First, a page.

What is the difference between Chrismation and Confirmation?
The mystery of anointing or laying hands to invoke the Holy Spirit after baptism is called Chrismation in Eastern Tradition and Confirmation in Roman Catholicism and other Western traditions. It is attested in the Scriptures and in the earliest Christian writings.
A significant difference between the two is that in the West, Confirmation was eventually separated from Baptism, whereas in Orthodox Christianity, Chrismation has always been done right after Baptism, because the Lord himself was anointed by the Holy Spirit in the form of a dove right after his ascent from the Jordan.
The separation process in the West is mainly linked to the desire to maintain the bond between this rite and the bishop. The Western view was that only the bishop could perform this rite, not the presbyter(s). This was a major point of contention between Latins and Greeks at the time of St Photius (Patriarch of Constantinople) who wrote the following in 867:
The first error of the Westerners was to compel the faithful to fast on Saturdays. (I mention this seemingly small point because the least departure from Tradition can lead to a scorning of every dogma of our Faith.) Next, they convinced the faithful to despise married presbyters, thereby sowing in their souls the seeds of the Manichean heresy. Likewise, they persuaded them that all who had been chrismated by presbyters had to be anointed again by bishops. In this way, they hoped to show that Chrismation by presbyters had no value, thereby ridiculing this divine and supernatural Christian Mystery. From whence comes this law forbidding presbyters to anoint with Holy Chrism? From what lawgiver, Apostle, Father, or Synod? For, if a presbyter cannot chrismate the newly-baptised, then surely neither can he baptise. Or, how can a presbyters consecrate the Body and Blood of Christ our Lord in the Divine Liturgy if, at the same time, he cannot chrismate with Holy Chrism? If this grace then, is taken from the presbyters, the episcopal rank is diminished, for the bishop stands at the head of the choir of presbyters.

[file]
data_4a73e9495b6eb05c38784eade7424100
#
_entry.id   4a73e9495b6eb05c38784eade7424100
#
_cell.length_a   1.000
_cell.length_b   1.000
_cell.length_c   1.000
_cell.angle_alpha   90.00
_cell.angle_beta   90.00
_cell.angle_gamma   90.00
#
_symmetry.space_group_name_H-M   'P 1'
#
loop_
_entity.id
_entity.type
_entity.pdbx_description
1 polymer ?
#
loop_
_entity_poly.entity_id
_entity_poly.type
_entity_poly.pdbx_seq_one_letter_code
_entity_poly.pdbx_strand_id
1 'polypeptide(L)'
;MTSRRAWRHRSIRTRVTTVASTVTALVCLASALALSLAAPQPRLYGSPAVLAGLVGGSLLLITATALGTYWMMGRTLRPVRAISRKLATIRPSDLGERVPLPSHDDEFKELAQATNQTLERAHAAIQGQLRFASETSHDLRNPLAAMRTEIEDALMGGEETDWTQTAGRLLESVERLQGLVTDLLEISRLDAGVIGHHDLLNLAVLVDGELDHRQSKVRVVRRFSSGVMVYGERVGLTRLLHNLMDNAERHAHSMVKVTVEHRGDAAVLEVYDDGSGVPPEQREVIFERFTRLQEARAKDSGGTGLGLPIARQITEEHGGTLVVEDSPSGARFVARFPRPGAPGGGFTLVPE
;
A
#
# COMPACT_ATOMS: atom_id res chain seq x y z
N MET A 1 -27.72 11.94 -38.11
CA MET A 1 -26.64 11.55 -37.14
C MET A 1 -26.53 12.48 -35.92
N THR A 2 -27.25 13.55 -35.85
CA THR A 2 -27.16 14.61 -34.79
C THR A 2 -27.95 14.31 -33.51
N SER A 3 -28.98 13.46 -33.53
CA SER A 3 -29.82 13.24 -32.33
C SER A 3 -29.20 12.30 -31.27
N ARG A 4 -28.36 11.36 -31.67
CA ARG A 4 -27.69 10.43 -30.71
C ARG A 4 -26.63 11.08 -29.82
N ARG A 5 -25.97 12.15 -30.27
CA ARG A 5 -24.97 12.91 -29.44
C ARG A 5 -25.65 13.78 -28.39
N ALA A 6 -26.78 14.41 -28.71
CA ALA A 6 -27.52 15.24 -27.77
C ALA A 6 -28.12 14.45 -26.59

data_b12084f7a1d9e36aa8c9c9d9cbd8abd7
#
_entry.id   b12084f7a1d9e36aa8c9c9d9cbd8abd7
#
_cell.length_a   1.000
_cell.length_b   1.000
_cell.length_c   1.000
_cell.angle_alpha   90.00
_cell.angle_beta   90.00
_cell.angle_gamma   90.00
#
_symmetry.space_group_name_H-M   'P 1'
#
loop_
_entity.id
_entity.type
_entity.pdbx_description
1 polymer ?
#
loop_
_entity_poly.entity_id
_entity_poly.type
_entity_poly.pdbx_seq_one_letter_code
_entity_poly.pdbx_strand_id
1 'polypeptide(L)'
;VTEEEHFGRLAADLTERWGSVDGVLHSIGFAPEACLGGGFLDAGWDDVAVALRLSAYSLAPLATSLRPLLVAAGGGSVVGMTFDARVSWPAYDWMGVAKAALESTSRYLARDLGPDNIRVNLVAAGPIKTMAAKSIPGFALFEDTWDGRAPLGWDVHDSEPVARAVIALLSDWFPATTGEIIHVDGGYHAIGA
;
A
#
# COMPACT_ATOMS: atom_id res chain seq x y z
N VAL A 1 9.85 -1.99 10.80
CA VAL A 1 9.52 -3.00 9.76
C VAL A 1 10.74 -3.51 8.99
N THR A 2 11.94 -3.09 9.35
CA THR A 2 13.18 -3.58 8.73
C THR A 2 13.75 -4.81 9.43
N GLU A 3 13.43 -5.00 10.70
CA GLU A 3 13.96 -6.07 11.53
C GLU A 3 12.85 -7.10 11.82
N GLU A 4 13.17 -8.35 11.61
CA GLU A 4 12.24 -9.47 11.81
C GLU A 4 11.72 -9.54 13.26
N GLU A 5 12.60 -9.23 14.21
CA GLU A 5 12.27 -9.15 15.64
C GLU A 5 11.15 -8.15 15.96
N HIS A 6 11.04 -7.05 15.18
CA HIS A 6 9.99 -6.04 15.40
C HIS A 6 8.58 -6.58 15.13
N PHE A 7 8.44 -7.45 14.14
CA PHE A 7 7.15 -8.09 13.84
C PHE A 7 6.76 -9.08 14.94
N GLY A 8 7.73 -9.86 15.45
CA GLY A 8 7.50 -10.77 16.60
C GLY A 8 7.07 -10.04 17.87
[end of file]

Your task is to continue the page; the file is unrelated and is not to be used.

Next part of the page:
This Western position may be connected with the view that only the bishops are the apostle’s successors (not the presbyters), which is not the Eastern, and we would argue primitive or biblical, view.
Because the bishop (in West) could not be there for every baptism, the faithful had to wait, sometimes for many years, until the bishop could come and do a mass confirmation. This led to the practice of receiving Holy Communion (“first holy communion”) before being Chrismated / Confirmed, that is without being fully initiated. It is to be noted that since Vatican II, Roman Catholic priests are allowed to perform confirmations with holy Chrism (like the Orthodox), but the (erroneous) tradition of not confirming infants after baptism remains. The Orthodox would also argue that the Latin form of baptism, which makes pouring normative, is defective, just as the invocation of the Trinity understood in the Latin theology of the filioque is likewise defective.
Moreover, the Western tradition also developed the idea of an Age of Accountability — that somehow someone cannot be a full member of the Church until such time that they can rationally choose to be a Christian.
In Orthodox Christianity, anyone can be a full member of the Orthodox Church regardless of age or mental capacity — they can freely partake of all the sacraments available to a member of the Church.